I've never stayed at the Le Soleil Hotel, but even though it is packed in with all those downtown towers, I sure want to.
- Whistler - Pan Pacific Lodge or Chauteau Whistler Resort
Everything in Whistler is expensive, so be prepared. The Pan Pacific Whistler feels smaller than it is, and the rooms are modern yet homey, with little balconies and strange alpine angles to the walls. Right in the heart of the Village too.
The Chateau Whistler is simply the most luxurious-feeling hotel I've ever been in outside a big city. Especially in the hallways, which are dark, gabled, and opulent in a European ski resort kind of way. Prices are high, but you feel like you're getting your money's worth. (Luckily, my one stay there was paid for by a client.)
- La Conner and Whidbey Island, Washington - La Conner Channel Lodge and Coachman Inn
La Conner is a cute antiques-focused tourist town midway between Vancouver and Seattle. The Lodge is right on the waterfront. It's lovely. I recommend reading a book next to the huge stone fireplace in the lobby.
My wife and I found the Coachman Inn in Oak Harbor on Whidbey Island (not far from La Conner) one rainy night in 1995 when we had been planning to drive to Oregon, but got turned off by the lousy weather and decided to stay somewhere closer instead. Neither the hotel nor the town (the commercial hub of Whidbey Island) is anything spectacular, but it's a fun little getaway that still has a 24-hour supermarket and decent Mexican restaurant nearby. Plus free breakfast.
- Seattle - Doubletree Inn Bellevue Center, Silver Cloud Inn Mukilteo, or Mayflower Park Hotel
The first two are outside Seattle proper, but close enough by car. The Doubletree is one of two by that name in Bellevue, just east of the city across Lake Washington -- the one I prefer is the smaller, motel-style hotel. It's been a favourite for over a decade, since I used to travel to Seattle with my fellow tech-geek roommates in search of CD-ROMs. It's also good now for a family with kids. The outdoor pool and hot tub are fun, and you get free cookies with your stay.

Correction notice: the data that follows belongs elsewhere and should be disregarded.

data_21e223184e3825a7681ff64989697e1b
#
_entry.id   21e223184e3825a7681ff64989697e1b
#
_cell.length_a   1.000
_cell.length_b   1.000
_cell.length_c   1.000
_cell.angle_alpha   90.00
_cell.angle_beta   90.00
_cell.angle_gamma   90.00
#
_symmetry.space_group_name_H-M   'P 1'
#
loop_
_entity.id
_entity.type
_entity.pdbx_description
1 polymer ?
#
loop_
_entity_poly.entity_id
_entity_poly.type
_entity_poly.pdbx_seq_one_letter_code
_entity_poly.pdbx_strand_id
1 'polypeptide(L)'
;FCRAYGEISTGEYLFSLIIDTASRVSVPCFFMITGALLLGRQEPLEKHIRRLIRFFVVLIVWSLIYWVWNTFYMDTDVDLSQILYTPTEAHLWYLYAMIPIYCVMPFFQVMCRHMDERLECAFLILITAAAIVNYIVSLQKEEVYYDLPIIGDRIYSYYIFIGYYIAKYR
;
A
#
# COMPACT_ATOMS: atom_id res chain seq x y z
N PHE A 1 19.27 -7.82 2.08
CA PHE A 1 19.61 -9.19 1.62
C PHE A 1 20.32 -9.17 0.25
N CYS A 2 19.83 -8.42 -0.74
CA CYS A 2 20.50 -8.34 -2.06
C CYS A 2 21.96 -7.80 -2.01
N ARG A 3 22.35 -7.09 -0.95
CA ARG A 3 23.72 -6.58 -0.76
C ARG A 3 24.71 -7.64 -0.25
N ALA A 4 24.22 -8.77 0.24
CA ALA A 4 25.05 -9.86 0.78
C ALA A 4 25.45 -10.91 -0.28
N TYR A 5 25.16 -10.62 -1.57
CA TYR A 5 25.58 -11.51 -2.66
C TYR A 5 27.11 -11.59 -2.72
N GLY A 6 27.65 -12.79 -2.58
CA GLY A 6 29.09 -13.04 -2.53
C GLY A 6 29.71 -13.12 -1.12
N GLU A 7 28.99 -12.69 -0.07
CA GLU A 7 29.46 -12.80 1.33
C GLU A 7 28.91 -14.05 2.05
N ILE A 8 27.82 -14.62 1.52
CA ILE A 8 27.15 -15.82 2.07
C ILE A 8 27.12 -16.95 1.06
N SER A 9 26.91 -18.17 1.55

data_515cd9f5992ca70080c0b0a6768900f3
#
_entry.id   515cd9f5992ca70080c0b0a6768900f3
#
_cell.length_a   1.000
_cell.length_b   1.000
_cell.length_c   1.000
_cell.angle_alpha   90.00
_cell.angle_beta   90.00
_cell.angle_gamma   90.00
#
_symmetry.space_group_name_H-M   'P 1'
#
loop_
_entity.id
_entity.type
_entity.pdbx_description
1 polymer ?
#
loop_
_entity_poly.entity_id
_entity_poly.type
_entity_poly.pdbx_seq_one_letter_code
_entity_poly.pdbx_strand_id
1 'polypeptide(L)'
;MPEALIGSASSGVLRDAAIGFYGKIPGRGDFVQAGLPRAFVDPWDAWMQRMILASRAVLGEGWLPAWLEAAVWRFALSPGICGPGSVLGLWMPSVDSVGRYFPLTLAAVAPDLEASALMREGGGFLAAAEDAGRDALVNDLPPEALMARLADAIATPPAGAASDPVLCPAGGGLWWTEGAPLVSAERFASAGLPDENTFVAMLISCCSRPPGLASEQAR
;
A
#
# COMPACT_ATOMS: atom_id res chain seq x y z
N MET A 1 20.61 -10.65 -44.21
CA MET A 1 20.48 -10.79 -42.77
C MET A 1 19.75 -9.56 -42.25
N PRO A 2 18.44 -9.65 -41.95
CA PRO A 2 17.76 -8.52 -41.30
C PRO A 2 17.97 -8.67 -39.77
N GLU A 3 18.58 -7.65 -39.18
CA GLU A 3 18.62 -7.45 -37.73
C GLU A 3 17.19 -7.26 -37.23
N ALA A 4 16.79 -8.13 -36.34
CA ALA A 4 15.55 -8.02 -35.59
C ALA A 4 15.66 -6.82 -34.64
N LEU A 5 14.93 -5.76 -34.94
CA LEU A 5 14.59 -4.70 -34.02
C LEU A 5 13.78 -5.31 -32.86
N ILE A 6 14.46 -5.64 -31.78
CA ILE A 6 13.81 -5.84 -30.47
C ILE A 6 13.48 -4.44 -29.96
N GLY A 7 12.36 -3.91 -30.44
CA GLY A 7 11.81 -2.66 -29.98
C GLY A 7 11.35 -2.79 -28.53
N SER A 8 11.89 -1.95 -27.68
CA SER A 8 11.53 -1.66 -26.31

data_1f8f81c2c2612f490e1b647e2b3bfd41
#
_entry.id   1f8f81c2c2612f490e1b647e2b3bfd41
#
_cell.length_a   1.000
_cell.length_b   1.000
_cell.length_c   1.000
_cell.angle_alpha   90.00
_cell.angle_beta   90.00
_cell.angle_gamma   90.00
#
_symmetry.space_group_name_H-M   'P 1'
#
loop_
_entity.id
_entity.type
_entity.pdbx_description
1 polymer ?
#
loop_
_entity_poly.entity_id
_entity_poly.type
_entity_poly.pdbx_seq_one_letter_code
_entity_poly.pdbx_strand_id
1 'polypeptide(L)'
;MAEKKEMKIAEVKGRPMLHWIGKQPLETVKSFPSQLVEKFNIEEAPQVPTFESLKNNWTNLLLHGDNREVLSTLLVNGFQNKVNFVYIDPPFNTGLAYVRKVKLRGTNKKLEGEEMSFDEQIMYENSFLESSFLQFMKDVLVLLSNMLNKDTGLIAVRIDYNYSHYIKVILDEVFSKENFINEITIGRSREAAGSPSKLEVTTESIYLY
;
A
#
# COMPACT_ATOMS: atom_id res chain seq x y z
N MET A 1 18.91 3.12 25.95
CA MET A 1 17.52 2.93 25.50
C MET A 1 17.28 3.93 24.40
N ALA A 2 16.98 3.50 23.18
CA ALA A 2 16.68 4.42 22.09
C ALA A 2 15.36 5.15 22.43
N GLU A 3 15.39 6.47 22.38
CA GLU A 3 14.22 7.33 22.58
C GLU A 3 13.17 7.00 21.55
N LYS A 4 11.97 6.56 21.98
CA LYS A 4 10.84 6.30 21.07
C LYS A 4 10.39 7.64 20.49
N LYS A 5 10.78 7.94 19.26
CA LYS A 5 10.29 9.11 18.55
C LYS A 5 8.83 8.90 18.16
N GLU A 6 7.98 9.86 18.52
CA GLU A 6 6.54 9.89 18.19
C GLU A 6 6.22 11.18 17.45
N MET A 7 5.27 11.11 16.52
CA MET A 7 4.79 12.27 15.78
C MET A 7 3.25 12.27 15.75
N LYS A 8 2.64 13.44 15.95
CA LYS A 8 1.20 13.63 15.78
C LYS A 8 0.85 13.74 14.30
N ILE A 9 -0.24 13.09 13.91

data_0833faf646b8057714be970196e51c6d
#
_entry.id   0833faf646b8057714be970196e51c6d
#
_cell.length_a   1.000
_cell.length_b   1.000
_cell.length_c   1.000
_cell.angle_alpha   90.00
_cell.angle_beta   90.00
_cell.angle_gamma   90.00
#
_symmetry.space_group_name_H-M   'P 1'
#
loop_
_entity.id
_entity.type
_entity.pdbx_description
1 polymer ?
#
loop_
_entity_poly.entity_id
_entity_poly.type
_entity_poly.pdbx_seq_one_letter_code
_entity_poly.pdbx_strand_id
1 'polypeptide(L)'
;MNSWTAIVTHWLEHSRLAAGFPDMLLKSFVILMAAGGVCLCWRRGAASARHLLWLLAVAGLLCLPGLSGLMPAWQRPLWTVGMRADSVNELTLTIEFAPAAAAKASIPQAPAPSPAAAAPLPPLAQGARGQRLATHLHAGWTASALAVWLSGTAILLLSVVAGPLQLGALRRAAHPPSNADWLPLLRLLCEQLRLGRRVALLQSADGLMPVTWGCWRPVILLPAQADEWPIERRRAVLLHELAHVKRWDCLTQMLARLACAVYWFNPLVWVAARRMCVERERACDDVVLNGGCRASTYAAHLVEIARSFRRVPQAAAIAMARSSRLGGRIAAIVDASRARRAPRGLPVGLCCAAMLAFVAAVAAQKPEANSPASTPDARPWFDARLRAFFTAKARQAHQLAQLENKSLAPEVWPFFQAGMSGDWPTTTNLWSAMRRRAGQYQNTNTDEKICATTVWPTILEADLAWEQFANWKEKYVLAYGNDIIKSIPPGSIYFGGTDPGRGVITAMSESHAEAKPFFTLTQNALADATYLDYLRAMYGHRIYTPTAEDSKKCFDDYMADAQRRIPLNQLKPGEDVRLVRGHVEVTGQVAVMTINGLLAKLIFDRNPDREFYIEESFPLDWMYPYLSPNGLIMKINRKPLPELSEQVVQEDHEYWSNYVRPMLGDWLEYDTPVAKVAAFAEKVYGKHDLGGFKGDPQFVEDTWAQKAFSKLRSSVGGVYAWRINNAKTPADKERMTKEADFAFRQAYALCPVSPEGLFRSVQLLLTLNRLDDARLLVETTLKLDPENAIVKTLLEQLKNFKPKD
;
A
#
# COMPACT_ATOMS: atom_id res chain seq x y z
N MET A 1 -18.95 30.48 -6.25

Like the La Conner Lodge, the Silver Cloud at Mukilteo Landing (a short haul north of the city, on the Puget Sound waterfront) is built on pilings and is quite new. Very nautical, free continental breakfast downstairs, and it's next to our favourite Ivar's seafood restaurant, as well as the Whidbey Island ferry terminal.
Attached to the interconnected mall network smack in the middle of downtown Seattle, the Mayflower Park tower is recently renovated but really quite old: it was built in 1927. It now combines its charming age and excellent location with modern luxury amenities. We had a great time there with our daughter when she was just a year old.
- Florence, Oregon - Riverhouse Motel
Florence has a delightful Old Town right on the riverfront, and though the Riverhouse Motel looks like nothing special, the rooms on the riverside offer fantastic southern exposure balconies right on the river bank. Traffic noise from the nearby metal bridge can be distracting, but the view is beautiful and calming. I recommend it as a stop on the Oregon coast. Walk into Old Town proper and have some steamed crab fresh from the fishing boats that pull in.